Should being able to access the internet be a human right?

Published: 3 November 2022

This blog was written by our Commissioner, Emma Martins, and first appeared in the Guernsey Press on 1 November 2022.

Bailiwick Data Protection Commissioner Emma Martins reflects on the far-reaching implications when a damaged undersea cable cuts off an entire community, depriving it of essential services and serving as a reminder of how fragile the important links we all take for granted can be.

“Police declare major incident”
“People told to check on elderly and vulnerable”
“Shops unable to open”
“Transport links affected”
“Emergency hub set up by the police”
“Public told to flag down vehicles if they need police/fire/ambulance as 999 lines down”
“Local MP talks of ‘catastrophic impact’”

This is not a description from of disaster movie but real life for the Scottish Island of Shetland last month when their subsea connecting cable was cut, resulting in no phone or internet connection. It reminded me of something I heard many years ago from a prominent technology expert – that access to the internet should be considered a human right. I admit that I rolled my eyes. I understood human rights as being about freedom from torture, right to life, etc – basically the big-ticket concepts which we are all familiar with. I have now come to better understand the sentiment of that speaker.

We live in the Information Age, characterised by rapid technological developments. So much of our life, both home and work, is interwoven with information technology. Whoever controls that infrastructure and the data that feeds it, has extraordinary power. And when talking about ‘power’ in this context, we mean political, economic, and social. One cable. Just one cable. Think about it. Businesses could not open, public services were affected, people could not communicate.

These things cannot really be compared to rights such as freedom from torture, but they do not compete, they complement. And if public services are impacted, that means hospitals, ambulances, fire engines etc, and those things do have a real and direct impact on the lives of individuals and communities.

So it was too easy for me to roll my eyes in the face of the comments I heard all those years ago. The reality is that we need to understand the evolving relationship with and reliance on the technology that underpins so much of our lives. We sometimes only get real clarity of the scale of that reliance when cables are cut. The more reliant we have become on it, the more critical it has become for us to build in protections of from the beginning.
Despite data protection and privacy often being positioned as anti-progress or anti-innovation, it is neither.

We do not baulk at the designers of cars who, from the first day of considering what the latest sports car is going to look like, have driver, passenger and public safety at the forefront of every element of the design process.
I want to encourage us to look at data in the same way.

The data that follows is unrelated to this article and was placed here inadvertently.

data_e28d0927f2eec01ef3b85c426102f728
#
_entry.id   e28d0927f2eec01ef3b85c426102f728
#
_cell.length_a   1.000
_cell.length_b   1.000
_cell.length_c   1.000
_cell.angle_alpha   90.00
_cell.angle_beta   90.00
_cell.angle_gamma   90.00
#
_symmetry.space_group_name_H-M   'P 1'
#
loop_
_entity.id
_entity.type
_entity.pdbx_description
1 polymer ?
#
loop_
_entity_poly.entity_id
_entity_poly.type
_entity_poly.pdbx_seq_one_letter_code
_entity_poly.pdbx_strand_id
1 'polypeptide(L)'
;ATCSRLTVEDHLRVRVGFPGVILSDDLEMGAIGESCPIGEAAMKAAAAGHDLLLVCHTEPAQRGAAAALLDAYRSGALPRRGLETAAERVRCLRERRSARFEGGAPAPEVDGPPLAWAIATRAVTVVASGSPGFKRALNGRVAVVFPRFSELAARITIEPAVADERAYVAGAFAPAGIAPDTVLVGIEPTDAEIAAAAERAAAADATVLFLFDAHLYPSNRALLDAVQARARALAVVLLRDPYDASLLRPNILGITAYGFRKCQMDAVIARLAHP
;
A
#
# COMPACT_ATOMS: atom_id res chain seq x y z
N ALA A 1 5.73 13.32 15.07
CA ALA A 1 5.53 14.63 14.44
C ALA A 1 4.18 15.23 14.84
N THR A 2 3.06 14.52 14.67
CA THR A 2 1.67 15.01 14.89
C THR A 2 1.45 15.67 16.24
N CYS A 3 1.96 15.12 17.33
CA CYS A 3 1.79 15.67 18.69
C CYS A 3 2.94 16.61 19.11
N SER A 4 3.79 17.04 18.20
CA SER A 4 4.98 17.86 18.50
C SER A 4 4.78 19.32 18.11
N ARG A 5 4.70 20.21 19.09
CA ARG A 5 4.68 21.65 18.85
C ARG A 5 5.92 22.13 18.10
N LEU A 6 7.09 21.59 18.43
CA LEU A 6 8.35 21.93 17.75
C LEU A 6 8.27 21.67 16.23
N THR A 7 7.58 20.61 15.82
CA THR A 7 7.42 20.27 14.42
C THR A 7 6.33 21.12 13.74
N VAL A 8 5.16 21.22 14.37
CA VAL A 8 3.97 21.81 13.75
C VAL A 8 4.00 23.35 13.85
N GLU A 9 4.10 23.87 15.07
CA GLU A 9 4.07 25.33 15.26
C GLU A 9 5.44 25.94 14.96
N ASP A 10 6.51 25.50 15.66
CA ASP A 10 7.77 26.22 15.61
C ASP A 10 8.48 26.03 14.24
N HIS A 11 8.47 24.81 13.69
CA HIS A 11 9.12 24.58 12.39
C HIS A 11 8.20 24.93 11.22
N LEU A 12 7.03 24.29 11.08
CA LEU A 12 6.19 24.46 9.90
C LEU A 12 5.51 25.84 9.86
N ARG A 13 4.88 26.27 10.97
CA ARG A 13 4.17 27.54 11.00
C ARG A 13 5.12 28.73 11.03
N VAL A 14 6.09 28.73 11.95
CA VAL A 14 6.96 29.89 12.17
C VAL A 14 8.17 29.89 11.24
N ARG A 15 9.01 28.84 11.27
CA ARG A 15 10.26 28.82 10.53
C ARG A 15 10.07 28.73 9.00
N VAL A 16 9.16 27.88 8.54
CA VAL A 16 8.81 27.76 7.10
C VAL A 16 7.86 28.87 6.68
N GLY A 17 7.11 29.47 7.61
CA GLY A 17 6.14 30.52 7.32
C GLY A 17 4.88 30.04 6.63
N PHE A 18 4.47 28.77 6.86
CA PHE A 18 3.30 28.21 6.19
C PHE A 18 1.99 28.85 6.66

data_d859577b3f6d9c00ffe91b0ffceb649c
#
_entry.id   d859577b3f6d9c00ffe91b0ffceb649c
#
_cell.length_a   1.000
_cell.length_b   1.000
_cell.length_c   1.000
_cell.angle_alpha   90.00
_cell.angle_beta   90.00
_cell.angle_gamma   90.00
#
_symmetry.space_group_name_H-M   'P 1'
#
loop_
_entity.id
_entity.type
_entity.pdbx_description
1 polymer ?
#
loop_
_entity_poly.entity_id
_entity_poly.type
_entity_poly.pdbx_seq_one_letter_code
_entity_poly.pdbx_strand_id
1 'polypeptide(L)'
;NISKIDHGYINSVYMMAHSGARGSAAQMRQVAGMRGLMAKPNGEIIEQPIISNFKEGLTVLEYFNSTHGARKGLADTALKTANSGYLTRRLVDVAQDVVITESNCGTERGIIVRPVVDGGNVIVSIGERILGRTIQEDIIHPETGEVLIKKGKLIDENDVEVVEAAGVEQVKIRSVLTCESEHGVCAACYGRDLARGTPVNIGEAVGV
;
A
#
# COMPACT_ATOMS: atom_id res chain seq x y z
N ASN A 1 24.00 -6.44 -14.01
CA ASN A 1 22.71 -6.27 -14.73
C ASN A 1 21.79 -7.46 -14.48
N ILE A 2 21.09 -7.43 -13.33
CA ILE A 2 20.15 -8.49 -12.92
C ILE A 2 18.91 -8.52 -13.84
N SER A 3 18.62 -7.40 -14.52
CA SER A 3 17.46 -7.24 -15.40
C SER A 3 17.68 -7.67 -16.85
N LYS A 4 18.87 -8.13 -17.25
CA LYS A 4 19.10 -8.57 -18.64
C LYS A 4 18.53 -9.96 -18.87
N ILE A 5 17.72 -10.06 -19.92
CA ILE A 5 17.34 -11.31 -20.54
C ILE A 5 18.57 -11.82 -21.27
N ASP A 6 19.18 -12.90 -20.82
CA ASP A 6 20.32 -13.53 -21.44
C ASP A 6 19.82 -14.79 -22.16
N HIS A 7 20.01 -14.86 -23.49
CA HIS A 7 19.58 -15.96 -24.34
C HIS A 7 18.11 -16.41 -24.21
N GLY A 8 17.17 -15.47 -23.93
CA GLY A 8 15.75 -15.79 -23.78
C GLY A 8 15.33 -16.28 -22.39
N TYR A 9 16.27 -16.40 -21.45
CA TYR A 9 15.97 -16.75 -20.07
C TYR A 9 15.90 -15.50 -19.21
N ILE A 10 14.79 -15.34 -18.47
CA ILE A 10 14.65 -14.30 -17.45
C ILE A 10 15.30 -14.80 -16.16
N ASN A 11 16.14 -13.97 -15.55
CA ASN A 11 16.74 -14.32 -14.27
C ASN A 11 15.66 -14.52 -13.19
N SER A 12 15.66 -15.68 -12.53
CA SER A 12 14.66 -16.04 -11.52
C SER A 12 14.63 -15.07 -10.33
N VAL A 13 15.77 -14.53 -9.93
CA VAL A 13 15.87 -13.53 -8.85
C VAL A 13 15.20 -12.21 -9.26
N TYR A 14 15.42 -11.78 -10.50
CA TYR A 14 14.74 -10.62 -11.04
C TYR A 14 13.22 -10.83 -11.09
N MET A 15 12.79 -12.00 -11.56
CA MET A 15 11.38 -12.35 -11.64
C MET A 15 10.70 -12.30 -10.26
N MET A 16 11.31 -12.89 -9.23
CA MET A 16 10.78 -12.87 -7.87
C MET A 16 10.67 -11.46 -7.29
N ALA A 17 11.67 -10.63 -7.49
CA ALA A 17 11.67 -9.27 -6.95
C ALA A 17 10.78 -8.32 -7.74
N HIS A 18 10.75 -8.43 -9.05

If a failure of security means that an ambulance cannot be called, if compromised data means that your bank account is cleared out by a hacker, if a child gives personal data to a stranger – these are real world risks and harms, and they absolutely go to the heart of the rights, freedoms and protections we have come to expect in modern democracies.

This is not about one law, it is about a protection and governance framework around the infrastructure and the data within it. The data protection law is one important element of that but it should not be viewed in isolation. The effort and administration that can often go around compliance duties for organisations, looked at through a different lens, can be something we learn to expect, demand and appreciate. Rather than being considered a burden, it is something that asks us to build in protections from the beginning in a way that actively seeks to prevent harms.

I heard a local small business owner speak at a conference in the Island last month about a cyber attack which had impacted his business significantly. He spoke powerfully and articulately about the difficult journey to get back up and running, not only technologically, but also reputationally. He spoke too of the fact that cyber security was not really something on his radar before the attack, that as a small business he thought that it would simply not be of interest. He spoke with integrity and authenticity and concluded by accepting that he had lost the trust of some of his clients but had come out the other side better equipped and better prepared for life in the digital world. We owe him a debt of gratitude for sharing his experiences because that is how we learn and that is how we improve. And in a lovely nod to the value of being open and honest (yes it matters!), I overheard someone at the conference say how they were going to make a point of visiting the business to buy some of the products.

At our office, we try to publish useful guidance and raise awareness of the risks, but actually hearing from people like that small business owner has a big impact. Whether it’s cables or hackers, we are all at risk, regardless of size or sector. Data protection and data security must be looked at as a community endeavour, with government, regulators, businesses and civil society all striving for the same thing – a healthy, innovative and safe environment where we, as citizens and businesses, can thrive.